Improve some of the SQL queries that were slowing down the process (mostly due to sorting by dates in order to try and crawl any new tracks in date order; I’ve abandoned this for the sake of speed so it’ll just pick a random track that hasn’t been crawled yet)
Update the Amazon RDS instance that hosts the database. It was using an older and slower instance type so should run a lot faster now. I also bumped up the storage and set it to auto-expand as it conveniently ran out of space 2 days ago (luckily it didn’t happen just after this issue went out 😅)
With these infrastructure changes in place I was then able to add a number of new features to the Spatial Audio Finder and to the @NewSpatialAudio twitter account starting with artist searching. When I first created the finder, I was just doing a basic text search against the artist; for example if you typed “Fall Out Boy” it would go and retrieve anything from the database that matched that artist name. I was sensible enough to make it case insensitive but it had two problems; firstly, the name doesn’t always match exactly as you think it should i.e. you might type “panic at the disco” but that won’t match anything as in the database it’s stored as “Panic! At the Disco”. Secondly, nobody read the instructions that said it searched by artist name so they would frequently try and search for song titles, album names, or Apple Music URLs. To fix this, I now take the string that is entered and use that to do an artist search against the Apple Music API and then return a list of artists; the user can then click on that which will use the artist ID to match against the database. This is far more reliable and also means those edge cases with artist name matching are handled by Apple
Another benefit of this process is that I can capture artist searches more accurately. For example, a user messaged me to say that the Spatial Audio Finder wasn’t working as it wasn’t showing the latest album for The Black Eyed Peas. The reason for this is that I had some of their older albums in my library so when I did the initial matching process it added those to the database. Previously, when somebody searched for an artist, I would do a quick lookup to find any tracks by that user but only if they weren’t in the database already (and in this case they were there, just not all of their music). Now I store the artist id when somebody searches and do a full crawl of their discography if it hasn’t been done before. This change alone has caused the database to double in size to nearly 3 million tracks in the past week - turns out the Spatial Audio Finder is being used a lot!
The final thing I wanted to improve was the @NewSpatialAudio Twitter account as there were two things that bothered me; sometimes it would tweet the same songs if they were featured on multiple albums and it would also send a tweet for every track that changed if the entire album hadn’t been upgraded. In the first instance, I decoupled the URL from the message and then kept a historical backlog so I could prevent it from sending the same text with a different album link. Secondly, I started batching together updates and created my own website to show how much of an album had been updated; in this way, if 12 of 16 tracks on a deluxe album are in Spatial Audio, you just get one tweet to the new webpage rather than 12 separate ones for each track:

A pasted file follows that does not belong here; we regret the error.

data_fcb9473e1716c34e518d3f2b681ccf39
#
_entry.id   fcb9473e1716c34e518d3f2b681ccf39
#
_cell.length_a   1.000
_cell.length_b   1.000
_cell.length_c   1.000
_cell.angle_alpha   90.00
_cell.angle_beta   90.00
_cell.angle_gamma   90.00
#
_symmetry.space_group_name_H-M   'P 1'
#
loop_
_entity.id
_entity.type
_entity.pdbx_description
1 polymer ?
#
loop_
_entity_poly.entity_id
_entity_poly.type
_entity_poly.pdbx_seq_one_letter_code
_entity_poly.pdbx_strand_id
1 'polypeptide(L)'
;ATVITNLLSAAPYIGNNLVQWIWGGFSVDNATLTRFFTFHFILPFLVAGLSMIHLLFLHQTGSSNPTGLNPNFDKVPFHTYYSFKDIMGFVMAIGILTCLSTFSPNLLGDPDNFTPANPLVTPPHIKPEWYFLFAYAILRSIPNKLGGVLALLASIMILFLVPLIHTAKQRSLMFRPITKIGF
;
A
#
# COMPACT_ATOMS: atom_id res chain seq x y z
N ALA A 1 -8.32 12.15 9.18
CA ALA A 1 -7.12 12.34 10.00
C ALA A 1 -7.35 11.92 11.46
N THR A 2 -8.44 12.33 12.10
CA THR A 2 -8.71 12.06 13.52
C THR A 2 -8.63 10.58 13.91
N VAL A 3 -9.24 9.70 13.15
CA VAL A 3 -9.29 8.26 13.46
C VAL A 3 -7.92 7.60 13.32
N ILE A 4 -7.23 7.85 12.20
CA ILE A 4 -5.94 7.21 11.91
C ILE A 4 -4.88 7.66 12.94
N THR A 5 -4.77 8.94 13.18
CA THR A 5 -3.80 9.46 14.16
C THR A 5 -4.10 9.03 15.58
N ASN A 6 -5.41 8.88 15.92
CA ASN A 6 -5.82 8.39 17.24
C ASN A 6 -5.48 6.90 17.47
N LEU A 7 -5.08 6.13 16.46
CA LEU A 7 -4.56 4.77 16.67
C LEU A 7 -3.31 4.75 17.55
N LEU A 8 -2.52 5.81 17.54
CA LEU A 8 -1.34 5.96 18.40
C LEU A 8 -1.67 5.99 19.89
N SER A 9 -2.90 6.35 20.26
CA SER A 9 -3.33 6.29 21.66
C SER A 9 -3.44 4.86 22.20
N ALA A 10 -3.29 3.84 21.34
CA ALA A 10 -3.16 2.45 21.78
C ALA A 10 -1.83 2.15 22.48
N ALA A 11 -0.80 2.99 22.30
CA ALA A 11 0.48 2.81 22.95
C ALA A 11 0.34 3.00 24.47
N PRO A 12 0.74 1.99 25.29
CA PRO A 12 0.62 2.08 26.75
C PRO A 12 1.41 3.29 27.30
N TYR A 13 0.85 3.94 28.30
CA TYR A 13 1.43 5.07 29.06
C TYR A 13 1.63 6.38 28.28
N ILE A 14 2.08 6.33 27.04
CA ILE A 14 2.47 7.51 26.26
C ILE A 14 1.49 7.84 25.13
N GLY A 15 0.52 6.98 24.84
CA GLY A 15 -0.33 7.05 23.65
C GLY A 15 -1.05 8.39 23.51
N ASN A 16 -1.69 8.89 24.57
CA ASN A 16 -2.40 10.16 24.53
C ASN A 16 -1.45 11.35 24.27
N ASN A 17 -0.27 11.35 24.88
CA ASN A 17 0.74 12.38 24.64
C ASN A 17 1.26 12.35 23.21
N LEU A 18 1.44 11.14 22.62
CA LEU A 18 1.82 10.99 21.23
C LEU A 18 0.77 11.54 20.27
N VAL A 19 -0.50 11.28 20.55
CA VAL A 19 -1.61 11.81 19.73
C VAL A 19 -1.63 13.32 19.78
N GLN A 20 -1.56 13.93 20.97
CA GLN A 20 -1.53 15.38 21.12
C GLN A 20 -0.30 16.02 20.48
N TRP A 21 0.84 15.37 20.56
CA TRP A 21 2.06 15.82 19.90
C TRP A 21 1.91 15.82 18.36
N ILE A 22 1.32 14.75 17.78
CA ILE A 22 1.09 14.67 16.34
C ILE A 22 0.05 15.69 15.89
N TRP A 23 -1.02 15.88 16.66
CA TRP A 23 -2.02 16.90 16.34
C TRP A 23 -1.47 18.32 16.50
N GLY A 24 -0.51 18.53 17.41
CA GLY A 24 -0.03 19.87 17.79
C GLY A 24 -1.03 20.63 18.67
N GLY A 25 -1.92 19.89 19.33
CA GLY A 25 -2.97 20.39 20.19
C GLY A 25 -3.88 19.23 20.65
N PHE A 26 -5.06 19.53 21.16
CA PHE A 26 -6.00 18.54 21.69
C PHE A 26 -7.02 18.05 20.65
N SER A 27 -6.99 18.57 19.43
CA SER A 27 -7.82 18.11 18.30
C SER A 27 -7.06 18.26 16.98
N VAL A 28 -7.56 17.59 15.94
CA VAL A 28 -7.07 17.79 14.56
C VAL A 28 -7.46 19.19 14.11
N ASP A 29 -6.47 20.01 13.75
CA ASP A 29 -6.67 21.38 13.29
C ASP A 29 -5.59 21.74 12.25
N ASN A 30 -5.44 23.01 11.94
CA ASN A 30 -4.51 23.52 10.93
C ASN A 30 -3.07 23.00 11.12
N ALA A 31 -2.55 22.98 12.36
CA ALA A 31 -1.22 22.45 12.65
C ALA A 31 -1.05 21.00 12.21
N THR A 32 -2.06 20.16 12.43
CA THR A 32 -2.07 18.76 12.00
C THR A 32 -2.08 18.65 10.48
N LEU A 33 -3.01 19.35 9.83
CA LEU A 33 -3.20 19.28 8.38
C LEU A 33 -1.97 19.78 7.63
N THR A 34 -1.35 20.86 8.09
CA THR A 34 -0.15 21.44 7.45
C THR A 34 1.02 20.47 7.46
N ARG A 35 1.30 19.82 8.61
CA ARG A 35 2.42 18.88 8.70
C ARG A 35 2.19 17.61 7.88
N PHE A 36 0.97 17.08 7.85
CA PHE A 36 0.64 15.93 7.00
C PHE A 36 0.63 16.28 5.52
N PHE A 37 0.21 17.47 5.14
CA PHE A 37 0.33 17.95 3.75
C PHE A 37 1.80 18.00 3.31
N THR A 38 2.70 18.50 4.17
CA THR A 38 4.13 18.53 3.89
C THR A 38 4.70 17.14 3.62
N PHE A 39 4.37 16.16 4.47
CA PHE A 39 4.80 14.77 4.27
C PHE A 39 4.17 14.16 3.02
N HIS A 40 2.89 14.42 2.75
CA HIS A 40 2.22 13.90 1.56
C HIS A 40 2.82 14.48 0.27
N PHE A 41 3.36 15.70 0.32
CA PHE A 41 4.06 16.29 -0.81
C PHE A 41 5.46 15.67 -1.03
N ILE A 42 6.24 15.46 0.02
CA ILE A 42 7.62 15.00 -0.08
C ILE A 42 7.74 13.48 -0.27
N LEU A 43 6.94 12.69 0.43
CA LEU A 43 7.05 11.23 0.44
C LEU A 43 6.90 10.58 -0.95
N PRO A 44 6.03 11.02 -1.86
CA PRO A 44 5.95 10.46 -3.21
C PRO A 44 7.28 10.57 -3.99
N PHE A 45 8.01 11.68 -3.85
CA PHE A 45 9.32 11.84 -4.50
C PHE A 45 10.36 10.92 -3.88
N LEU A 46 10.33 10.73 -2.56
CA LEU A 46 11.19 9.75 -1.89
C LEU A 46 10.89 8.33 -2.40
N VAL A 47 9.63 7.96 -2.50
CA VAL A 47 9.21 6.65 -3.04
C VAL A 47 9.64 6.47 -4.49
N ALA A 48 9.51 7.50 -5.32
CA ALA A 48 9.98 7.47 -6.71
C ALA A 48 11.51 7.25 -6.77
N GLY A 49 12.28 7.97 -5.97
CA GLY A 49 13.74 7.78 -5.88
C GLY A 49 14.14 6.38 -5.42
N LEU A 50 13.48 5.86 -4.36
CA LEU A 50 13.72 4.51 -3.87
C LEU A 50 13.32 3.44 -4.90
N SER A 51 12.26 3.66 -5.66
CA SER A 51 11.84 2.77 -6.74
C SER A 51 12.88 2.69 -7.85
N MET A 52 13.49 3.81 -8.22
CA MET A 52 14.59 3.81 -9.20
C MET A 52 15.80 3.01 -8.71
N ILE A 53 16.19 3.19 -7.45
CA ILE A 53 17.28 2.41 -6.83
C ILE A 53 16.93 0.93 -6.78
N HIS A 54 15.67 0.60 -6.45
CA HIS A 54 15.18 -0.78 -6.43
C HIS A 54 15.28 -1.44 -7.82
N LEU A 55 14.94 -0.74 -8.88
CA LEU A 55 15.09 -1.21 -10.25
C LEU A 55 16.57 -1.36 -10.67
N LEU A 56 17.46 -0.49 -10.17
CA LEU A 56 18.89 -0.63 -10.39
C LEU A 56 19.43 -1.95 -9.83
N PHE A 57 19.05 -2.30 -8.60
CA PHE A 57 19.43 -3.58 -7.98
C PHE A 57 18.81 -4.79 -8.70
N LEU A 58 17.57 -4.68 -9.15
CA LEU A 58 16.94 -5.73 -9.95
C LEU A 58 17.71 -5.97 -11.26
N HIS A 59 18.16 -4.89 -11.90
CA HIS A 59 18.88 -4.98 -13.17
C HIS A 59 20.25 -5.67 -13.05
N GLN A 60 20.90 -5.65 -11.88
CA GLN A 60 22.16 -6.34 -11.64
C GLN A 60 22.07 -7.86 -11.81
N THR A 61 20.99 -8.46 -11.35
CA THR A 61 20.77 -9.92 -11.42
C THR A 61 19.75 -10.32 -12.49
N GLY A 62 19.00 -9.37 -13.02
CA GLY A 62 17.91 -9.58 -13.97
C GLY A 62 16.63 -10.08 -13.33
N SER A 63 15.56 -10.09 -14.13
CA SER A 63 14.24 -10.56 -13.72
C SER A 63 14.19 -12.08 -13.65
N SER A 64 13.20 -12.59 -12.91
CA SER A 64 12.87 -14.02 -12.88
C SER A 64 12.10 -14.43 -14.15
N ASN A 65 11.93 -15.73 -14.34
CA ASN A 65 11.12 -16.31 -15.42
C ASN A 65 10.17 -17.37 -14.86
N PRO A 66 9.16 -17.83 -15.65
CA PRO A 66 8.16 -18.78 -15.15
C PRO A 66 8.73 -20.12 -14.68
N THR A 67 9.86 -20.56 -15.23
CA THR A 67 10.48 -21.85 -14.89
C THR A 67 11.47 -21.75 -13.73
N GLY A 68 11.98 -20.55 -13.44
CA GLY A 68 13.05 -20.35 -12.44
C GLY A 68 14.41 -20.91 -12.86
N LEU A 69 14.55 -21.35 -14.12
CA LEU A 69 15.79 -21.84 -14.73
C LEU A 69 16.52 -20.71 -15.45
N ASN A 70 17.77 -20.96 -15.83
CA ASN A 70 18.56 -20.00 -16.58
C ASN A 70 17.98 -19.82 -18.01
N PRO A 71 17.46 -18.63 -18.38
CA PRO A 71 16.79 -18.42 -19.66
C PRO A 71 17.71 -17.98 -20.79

I was able to work out the correct artwork URL in order to get a nice 16:9 ratio image for each album and then use that with the OpenGraph and Twitter Cards metatags so that it looks a lot nicer in the timeline (complete with a line telling you how much of the album has been upgraded).
OK, I think that’s enough Spatial Audio for one issue!
Artwork Finder Updates
My original artwork finder, iTunes Artwork Finder, was created back in 2011 to help me get higher resolution images for my Apple TV. Since then, I’ve received lots of emails with suggestions for improvements including one last week from subscriber Ruben:
It would be handy if the search field is already focussed and it would be great if the drop down menu for the type of media could be remembered from the last use (set a cookie?)
Adding the auto-focus for the search field was a straightforward addition and having the site remember your previously used settings (i.e. Album and United Kingdom) is something I’d been meaning to add for a long time. In fact, someone had requested that feature over 5 years ago where it had sat dormant in my to-do app 😬
The reason I’d never got around to it was that I was somewhat hesitant to do anything with cookies. I’ve had them blocked in my browser for the better part of a decade and with directives like the EU Cookie Law mandating that you need to give users a way to opt-out it just seemed like too much hassle. Another month would roll by and I’d leave it in the “for consideration” pile.
It turns out it was a 5 minute job to get it working and I didn’t need to dabble with cookies at all. A cookie is designed specifically to share information that you store on a website with your server as every subsequent web request will send that information with it; that’s why browsers like Safari will automatically delete cookies after 7 days so users can’t be tracked endlessly. However, I was able to use HTML Web Storage for this feature which effectively allows you to store some information against a page for as long as you want (and that page can fetch that information back when it needs it).
All of my artwork finders have now been updated with both of these features so whether you are searching for artwork from iTunes, Apple Music, or Apple TV your settings will now be preserved between sessions.
Thanks for the suggestion Ruben (and also Ayaz who beat you to it by 2052 days 😂).
There is another new feature for the Apple Music Artwork Finder this week in the form of support for compilation albums. These are often large box sets such as The U.S. Albums by The Beatles or Five Years 1969-1973 by David Bowie that have an overarching piece of artwork for the whole set but individual artwork for each disc. This artwork is usually only visible in the Apple Music client as you play each track and so I’d often hypothesised that it was embedded directly into the music files.